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Protein PACT
Can Our Current Food System Be Redeemed?

At SB’23 San Diego, we got several looks at some of the holistic, new approaches to agriculture that may just mitigate the risks in how our food — even meat — is produced.

Meat eaters aren’t going anywhere — so, we must tackle livestock’s environmental impacts

Image credit: Applegate

There were a few nods of the head when Eric Mittenthal, Chief Strategy Officer at the North American Meat Institute (NAMI), kicked off this Wednesday afternoon session by saying, “You might be wondering why we are speaking about meat at a sustainability conference.”

But with more than 90 percent of US citizens identifying as meat eaters, the significant impacts of meat consumption and livestock production must be tackled — and those responsible for driving down those impacts must be a part of the conversation.

Mittenthal was keen to explain the progress being made by members of NAMI’s Protein Pact in reducing environmental impacts while protecting the people and animals at the heart of the industry. All NAMI members will have an emissions-reduction target approved by the Science-Based Targets initiative by 2030, he told delegates: “People rely on animals for food. We need to thrive and now we are galvanizing everyone making meat, dairy and eggs to do so in a way that sustains generations to come.”

To give the GHG-reduction challenge some context, Frank Mitloehner, Director of the CLEAR Center at UC Davis, was given the floor. He has spent the last 21 years researching and quantifying the environmental footprint of livestock. The most important impact that livestock has on climate is through the release of one gas: methane. But as Mitloehner is keen to point out, methane is different from other greenhouse gases in that it is not just produced, but it’s also destroyed.

“The net contribution of methane globally is ten terragrams. That’s a number that is much smaller than what’s normally reported,” he said. “Yes, methane is a potent greenhouse gas and that’s why we need to pay attention. But it originates from atmospheric CO2, it makes its way to become a carbohydrate; then, it becomes methane. And after a little over ten years, hydroxylation converts it back to where it came from originally, which is CO2. So, it’s not like fossil fuels, which is a one-way street.”

Mitloehner has worked hard to ensure that methane is properly accounted for when it comes to policy development. The latest IPCC report notes the fact that current accounting methods for methane could be overblowing its impact by three to four times the effect, he says.

As this argument plays out in the background, there is widespread acknowledgement of the need to reduce the impact of meat production across the board. While Mitloehner praises the efforts of the dairy industry to produce biogas alongside milk (which will go a long way to help the industry in California meet its goal of reducing CO2 by roughly 7 million metric tons by 2030), Jamie Burr is proud to tell the story of the 67,000 pork producers he represents as Chief Sustainability Officer of the National Pork Board.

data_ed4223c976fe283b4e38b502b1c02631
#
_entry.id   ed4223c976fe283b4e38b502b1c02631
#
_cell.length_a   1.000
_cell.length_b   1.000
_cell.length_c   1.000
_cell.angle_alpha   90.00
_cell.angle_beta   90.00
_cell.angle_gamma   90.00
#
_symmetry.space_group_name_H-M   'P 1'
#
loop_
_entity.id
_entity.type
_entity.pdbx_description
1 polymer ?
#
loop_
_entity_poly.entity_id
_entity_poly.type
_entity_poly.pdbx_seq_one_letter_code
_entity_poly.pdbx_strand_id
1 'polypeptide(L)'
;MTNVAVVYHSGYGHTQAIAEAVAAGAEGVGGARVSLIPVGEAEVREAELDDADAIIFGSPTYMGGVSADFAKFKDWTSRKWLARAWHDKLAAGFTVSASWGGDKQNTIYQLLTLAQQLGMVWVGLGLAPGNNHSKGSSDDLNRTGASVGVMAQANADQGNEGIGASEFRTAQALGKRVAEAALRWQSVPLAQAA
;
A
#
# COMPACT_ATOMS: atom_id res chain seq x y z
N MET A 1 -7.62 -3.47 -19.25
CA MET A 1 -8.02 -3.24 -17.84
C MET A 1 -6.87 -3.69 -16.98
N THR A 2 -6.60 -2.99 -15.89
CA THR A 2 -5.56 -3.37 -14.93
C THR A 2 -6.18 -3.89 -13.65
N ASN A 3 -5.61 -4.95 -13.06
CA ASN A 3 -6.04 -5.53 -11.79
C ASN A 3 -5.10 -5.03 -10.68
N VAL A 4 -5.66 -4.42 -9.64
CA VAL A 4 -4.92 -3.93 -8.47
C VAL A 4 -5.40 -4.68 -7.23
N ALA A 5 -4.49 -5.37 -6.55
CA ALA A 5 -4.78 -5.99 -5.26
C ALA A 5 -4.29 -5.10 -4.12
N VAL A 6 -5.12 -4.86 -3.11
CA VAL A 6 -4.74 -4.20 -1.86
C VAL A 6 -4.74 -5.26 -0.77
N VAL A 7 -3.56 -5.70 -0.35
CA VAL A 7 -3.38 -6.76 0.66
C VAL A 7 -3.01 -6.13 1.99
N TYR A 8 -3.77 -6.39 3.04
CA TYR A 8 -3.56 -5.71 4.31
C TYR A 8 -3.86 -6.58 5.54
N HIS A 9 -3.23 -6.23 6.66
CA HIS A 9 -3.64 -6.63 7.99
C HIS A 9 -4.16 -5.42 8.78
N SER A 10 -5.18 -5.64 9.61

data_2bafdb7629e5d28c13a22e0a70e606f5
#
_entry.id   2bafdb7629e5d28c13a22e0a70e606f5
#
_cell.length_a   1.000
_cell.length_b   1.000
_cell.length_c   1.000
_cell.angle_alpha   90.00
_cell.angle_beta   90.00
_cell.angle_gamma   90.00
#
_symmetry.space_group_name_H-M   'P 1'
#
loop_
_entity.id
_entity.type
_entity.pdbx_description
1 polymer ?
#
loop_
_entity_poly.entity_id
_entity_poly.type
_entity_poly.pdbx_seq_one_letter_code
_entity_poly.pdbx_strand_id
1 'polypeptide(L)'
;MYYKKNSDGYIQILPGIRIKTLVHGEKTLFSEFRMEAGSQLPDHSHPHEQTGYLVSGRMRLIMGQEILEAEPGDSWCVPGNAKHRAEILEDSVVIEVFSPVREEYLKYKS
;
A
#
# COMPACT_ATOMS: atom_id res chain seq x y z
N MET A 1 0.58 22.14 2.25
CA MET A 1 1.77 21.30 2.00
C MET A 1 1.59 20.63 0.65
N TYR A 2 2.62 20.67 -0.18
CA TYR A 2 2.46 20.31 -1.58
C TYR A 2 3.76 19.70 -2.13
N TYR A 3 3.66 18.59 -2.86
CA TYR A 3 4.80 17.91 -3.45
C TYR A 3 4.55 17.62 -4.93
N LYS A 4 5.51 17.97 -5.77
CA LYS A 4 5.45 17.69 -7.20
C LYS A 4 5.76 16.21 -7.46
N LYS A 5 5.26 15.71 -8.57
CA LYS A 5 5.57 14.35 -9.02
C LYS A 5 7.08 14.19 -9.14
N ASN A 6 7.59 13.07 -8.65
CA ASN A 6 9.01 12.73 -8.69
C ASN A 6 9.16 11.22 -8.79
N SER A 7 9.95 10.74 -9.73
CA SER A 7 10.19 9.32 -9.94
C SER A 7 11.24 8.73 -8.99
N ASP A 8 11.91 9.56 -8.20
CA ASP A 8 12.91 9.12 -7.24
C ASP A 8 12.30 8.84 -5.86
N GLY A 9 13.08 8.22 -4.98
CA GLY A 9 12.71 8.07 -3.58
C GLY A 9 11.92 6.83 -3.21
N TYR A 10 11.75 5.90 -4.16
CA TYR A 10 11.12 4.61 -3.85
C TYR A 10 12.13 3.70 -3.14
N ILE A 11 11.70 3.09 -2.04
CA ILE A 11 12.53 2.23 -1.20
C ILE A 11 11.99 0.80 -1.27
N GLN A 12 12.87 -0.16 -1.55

“It’s important that we continue to tell the producers’ story with data and lead with knowledge and not always the science,” he says. Alongside widespread certification to assure the quality of pork being produced, producers have worked hard to address their carbon, land, water and energy footprint on a per-pound-of-pork-produced basis. Today, performance is being driven by tracking on-farm data. “We can report back to producers their carbon footprint, their water use and soil loss; so that they really understand what’s happening.”

Next, Cindy Tews, Managing Member of the Fresno Livestock Commission, explained how she has lowered the impacts of operations on her California ranch: “We use cattle to graze land that is unsuitable for farming, which also reduces the risk of catastrophic wildfire. We’re also reducing emissions by improving genetics; the beef producers have increased overall poundage with fewer cattle available.”

To wrap things up, Applegate president Joseph O’Connor proudly presented his own company’s values and commitment to regenerative agriculture as a potential beacon of hope in what is a challenging sector.

“Meat is part of the solution, just as I believe plant-based is part of the solution. That shocks some people,” he stated. “But the reality is, going to the extremes does not work. Consumers will not stop just because we stay, ‘You can’t do this, or you can’t do that.’ We need to find common ground.”

For companies such as Applegate that means continuing to push on claims and standards, introducing meat blends, and changing the meat we eat: “We have high standards for our 4,000 farms and partners. Animals should only have one bad day.”

Accelerating climate-smart agriculture through regenerative practices

Image credit: Oatly

During a fireside chat Wednesday afternoon, Julie Kunen, Director of Sustainability, North America at Oatly; and Dr. Anastasia Volkova, co-founder and CEO of Regrow Ag, discussed innovative farming practices as strategies for agricultural resilience. Oatmilk giant Oatly’s mission centers on a healthy product and “offering a climate solution at no sacrifice to consumers,” Kunen said. In speaking about how to build climate-forward farming practices, Kunen explained that companies should focus on material impacts — which for Oatly is the production of oats. The challenge of reducing Oatly’s environmental footprint also lies in creating efficiencies in transportation and factories.